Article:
THE NERDY 30 - ALIENS 30TH ANNIVERSARY
THE NERDY 30 is an ongoing series highlighting a significant film in the sci-fi/horror genre as it turns 30 years old. Today we celebrate Aliens, which hit theaters on July 18th 1986. Many would argue one of the few sequels that meets or exceeds it's predecessor. It seems like everyone loves Aliens, even if they like the original 1979 Alien better. This is the movie that established James Cameron as a blockbuster juggernaut of a director, as well as cementing the iconic standing of the franchise itself. But how well do you know it? Here are 30 things about Aliens to hug your face with.
1) In the original shooting script, Drake and Vasquez grew up together in a "Hispanic slum". Living a tough life on the streets, they were later locked up together in a juvenile prison. It's from this prison that they are drafted into the Colonial Marines.
2) In the movie it seemed as if there were hundreds of alien "warriors", but in reality only 6 suits were made. Mostly just latex appliances applied to black leotards, covered in a judicious amount of slime.
3) Aliens earned it's "R" rating not from being overly violent, but from it's 25 "fucks", 18 of which came from Hudson. (He says "man" 35 times.)
4) The character Master Sergeant Al Apone was named after effects tech Allan A. Apone. Cameron worked with him on Roger Corman's Galaxy of Terror in 1981.
5) Aliens is the first and last acting role for Carrie Henn who played "Newt". Her least favorite line is: "They mostly come at night, mostly".
6) The films tagline was "This time it's war". One of Cameron's main inspirations for Aliens was the Vietnam war, saying: "Their training & technology are inappropriate to the specifics, and that can be seen as analogous to the inability of superior American firepower to conquer the unseen enemy in Vietnam: a lot of firepower and very little wisdom, and it didn't work".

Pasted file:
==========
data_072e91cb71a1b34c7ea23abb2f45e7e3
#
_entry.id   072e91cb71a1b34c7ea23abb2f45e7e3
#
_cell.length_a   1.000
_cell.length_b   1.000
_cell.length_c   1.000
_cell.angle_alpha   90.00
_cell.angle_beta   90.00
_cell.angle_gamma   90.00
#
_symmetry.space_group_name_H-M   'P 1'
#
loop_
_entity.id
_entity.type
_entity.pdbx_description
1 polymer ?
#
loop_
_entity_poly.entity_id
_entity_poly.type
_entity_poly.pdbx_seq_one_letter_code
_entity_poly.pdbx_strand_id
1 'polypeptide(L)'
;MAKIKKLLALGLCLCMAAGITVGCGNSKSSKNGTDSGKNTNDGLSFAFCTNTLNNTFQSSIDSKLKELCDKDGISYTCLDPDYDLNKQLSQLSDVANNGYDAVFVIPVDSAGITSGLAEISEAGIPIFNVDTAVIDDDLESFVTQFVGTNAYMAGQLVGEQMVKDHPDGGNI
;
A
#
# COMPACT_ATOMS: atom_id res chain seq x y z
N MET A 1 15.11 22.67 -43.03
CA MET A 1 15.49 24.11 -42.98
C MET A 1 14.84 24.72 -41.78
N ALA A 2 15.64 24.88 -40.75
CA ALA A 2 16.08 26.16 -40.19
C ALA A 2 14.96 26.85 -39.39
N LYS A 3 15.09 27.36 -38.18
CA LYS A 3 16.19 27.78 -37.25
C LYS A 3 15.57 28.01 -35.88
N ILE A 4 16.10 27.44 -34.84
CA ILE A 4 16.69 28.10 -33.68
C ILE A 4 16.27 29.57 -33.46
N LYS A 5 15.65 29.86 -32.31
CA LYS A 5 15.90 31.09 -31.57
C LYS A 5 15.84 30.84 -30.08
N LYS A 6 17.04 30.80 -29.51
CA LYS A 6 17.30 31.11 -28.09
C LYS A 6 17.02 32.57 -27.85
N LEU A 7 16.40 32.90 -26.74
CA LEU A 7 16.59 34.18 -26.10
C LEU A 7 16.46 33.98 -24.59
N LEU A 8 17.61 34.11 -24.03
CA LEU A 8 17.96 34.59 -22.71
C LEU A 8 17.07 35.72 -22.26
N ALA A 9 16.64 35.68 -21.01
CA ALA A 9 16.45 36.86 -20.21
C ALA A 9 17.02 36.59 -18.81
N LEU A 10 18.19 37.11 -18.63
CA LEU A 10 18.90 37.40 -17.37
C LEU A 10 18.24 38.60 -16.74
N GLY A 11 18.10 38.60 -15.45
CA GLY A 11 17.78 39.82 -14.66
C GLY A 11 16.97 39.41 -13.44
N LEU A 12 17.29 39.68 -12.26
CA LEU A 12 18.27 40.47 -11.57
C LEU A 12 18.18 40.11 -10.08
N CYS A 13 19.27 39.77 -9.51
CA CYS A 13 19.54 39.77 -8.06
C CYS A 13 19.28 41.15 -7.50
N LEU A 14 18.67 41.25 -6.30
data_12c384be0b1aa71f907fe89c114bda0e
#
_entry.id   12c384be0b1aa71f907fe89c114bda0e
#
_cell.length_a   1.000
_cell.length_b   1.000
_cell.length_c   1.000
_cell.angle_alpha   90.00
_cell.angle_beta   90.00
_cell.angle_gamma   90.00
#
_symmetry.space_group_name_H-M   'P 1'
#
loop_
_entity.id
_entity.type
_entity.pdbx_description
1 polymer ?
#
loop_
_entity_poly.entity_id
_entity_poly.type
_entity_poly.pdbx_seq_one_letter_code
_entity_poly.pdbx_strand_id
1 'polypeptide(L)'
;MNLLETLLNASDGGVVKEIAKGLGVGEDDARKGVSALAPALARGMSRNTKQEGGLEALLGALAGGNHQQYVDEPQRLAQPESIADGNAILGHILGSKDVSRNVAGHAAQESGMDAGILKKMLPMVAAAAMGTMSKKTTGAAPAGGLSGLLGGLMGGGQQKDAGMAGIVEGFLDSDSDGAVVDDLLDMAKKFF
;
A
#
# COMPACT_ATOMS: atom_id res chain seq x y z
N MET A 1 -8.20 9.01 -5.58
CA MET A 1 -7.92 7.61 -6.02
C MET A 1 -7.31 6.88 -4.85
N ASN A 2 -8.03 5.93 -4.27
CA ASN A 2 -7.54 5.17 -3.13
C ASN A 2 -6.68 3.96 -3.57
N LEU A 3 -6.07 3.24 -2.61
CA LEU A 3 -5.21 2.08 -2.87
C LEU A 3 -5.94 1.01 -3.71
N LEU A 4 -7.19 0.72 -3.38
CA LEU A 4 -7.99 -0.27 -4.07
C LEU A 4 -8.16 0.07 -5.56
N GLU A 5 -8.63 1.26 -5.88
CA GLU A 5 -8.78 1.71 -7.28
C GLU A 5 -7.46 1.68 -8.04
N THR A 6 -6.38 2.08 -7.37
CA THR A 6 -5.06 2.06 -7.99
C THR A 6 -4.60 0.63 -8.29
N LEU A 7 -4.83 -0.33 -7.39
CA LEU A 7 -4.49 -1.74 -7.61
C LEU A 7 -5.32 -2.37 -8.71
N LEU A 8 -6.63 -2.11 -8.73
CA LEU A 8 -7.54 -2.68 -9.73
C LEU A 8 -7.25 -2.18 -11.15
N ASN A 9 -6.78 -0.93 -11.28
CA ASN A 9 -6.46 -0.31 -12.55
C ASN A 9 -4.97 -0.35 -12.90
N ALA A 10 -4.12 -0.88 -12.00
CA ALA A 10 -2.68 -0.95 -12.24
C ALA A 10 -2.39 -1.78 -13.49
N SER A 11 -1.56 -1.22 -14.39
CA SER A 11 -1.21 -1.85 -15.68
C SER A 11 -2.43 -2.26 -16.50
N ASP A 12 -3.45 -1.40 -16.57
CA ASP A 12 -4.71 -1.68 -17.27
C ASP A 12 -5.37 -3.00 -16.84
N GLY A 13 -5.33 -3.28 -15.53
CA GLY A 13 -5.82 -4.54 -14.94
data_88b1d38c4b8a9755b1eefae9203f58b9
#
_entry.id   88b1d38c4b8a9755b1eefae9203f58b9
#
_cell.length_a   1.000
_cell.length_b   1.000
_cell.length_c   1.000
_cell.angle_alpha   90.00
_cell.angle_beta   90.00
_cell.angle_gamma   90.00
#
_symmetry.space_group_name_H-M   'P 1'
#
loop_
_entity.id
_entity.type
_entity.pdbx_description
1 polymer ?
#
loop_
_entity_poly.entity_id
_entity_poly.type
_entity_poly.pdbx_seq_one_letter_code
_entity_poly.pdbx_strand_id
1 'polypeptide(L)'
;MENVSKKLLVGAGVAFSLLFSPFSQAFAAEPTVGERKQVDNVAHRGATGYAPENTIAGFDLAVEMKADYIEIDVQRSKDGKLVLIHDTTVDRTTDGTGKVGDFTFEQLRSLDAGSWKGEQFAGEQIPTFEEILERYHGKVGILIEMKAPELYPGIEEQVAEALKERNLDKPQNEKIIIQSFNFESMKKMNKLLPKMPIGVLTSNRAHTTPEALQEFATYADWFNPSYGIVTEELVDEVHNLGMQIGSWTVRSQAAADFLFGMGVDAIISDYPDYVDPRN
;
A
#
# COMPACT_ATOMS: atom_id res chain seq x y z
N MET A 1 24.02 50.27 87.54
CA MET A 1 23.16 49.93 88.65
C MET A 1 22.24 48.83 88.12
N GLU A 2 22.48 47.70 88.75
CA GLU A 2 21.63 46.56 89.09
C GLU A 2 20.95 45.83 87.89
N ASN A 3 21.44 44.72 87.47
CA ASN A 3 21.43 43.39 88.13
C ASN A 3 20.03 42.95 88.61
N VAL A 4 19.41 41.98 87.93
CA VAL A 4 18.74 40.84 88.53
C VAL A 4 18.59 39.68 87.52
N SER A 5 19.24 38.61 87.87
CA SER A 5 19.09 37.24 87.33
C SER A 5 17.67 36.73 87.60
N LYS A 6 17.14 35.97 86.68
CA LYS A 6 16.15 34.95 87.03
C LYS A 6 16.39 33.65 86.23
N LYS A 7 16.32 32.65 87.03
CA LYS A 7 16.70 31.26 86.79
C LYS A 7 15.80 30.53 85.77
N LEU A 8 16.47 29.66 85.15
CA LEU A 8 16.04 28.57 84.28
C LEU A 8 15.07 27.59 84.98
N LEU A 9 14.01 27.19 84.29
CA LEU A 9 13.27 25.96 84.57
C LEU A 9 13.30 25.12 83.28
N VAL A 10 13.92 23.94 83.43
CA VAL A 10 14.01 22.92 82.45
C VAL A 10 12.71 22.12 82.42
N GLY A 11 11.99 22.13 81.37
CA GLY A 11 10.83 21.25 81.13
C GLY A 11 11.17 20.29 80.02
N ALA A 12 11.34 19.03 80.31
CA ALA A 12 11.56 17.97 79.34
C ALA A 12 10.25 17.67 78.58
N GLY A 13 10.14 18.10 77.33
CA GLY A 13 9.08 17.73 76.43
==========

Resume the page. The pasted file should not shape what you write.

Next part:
7) Vietnam didn't just inspire the plot, but military hardware and vehicles as well. The drop ship design was inspired by the AH-1 Cobra helicopter and F-4 Phantom II fighters.
8) Many accused the 1997 film Starship Troopers of ripping off Aliens. But Cameron has stated it's the other way around. The 1959 Robert A. Heinlein Starship Troopers novel was the other main inspiration for the story. Even providing the terms "bug hunt" & "drop ship".
9) Sigourney Weaver was nominated for an Oscar for her role as Ripley in Aliens. She noted it as a turning point for her being respected as an actress, as well as respect for the sci-fi genre being too rare . It was the first nomination for an actress in an action role. She lost to Marlee Matlin for Children of a Lesser God.
10) The British set crew for Aliens at Pinewood Studios, was reportedly very big fans of Ridley Scott, but not of James Cameron and producer Gale Ann Hurd. They frequently mocked Cameron for not being up to the task and Hurd for only having her job because she was the director's wife.
11) James Remar was originally cast in the role of Corporal Hicks. He was fired well into production for drug problems and replaced by Michael Biehn.
12) Cameron had the " space marine" actors go through basic military training together, so their bond would seem more real on screen. The initial scenes we see of them were actually some of the last ones shot, for the sake of this realism. With the notable exception of Burke, Ripley and Gorman. Biehn of course missed out having been the last minute replacement for Hicks.
13) Most of the alien nest scenes were shot at a decommissioned power station in London. The set wasn't dismantled after filming and was later reused for Batman (1989) for the Axis Chemicals set.
14) The M577 Armored Personnel Carrier is actually a modified Hunslet ATT77. They had hoped to create something from scratch, but chose this due to budget limitations.
15) Bishop's "knife trick", appears in the 1976 film Ban Jin ba liang. It wasn't in the original shooting script and the addition of Hudson's hand was discussed with everyone, except for Bill Paxton, who played him.
16) One of the key elements to the staying power of Aliens is how quotable the movie is. Many of these can be directly attributed to Bill Paxton, who ad libbed most of his best lines.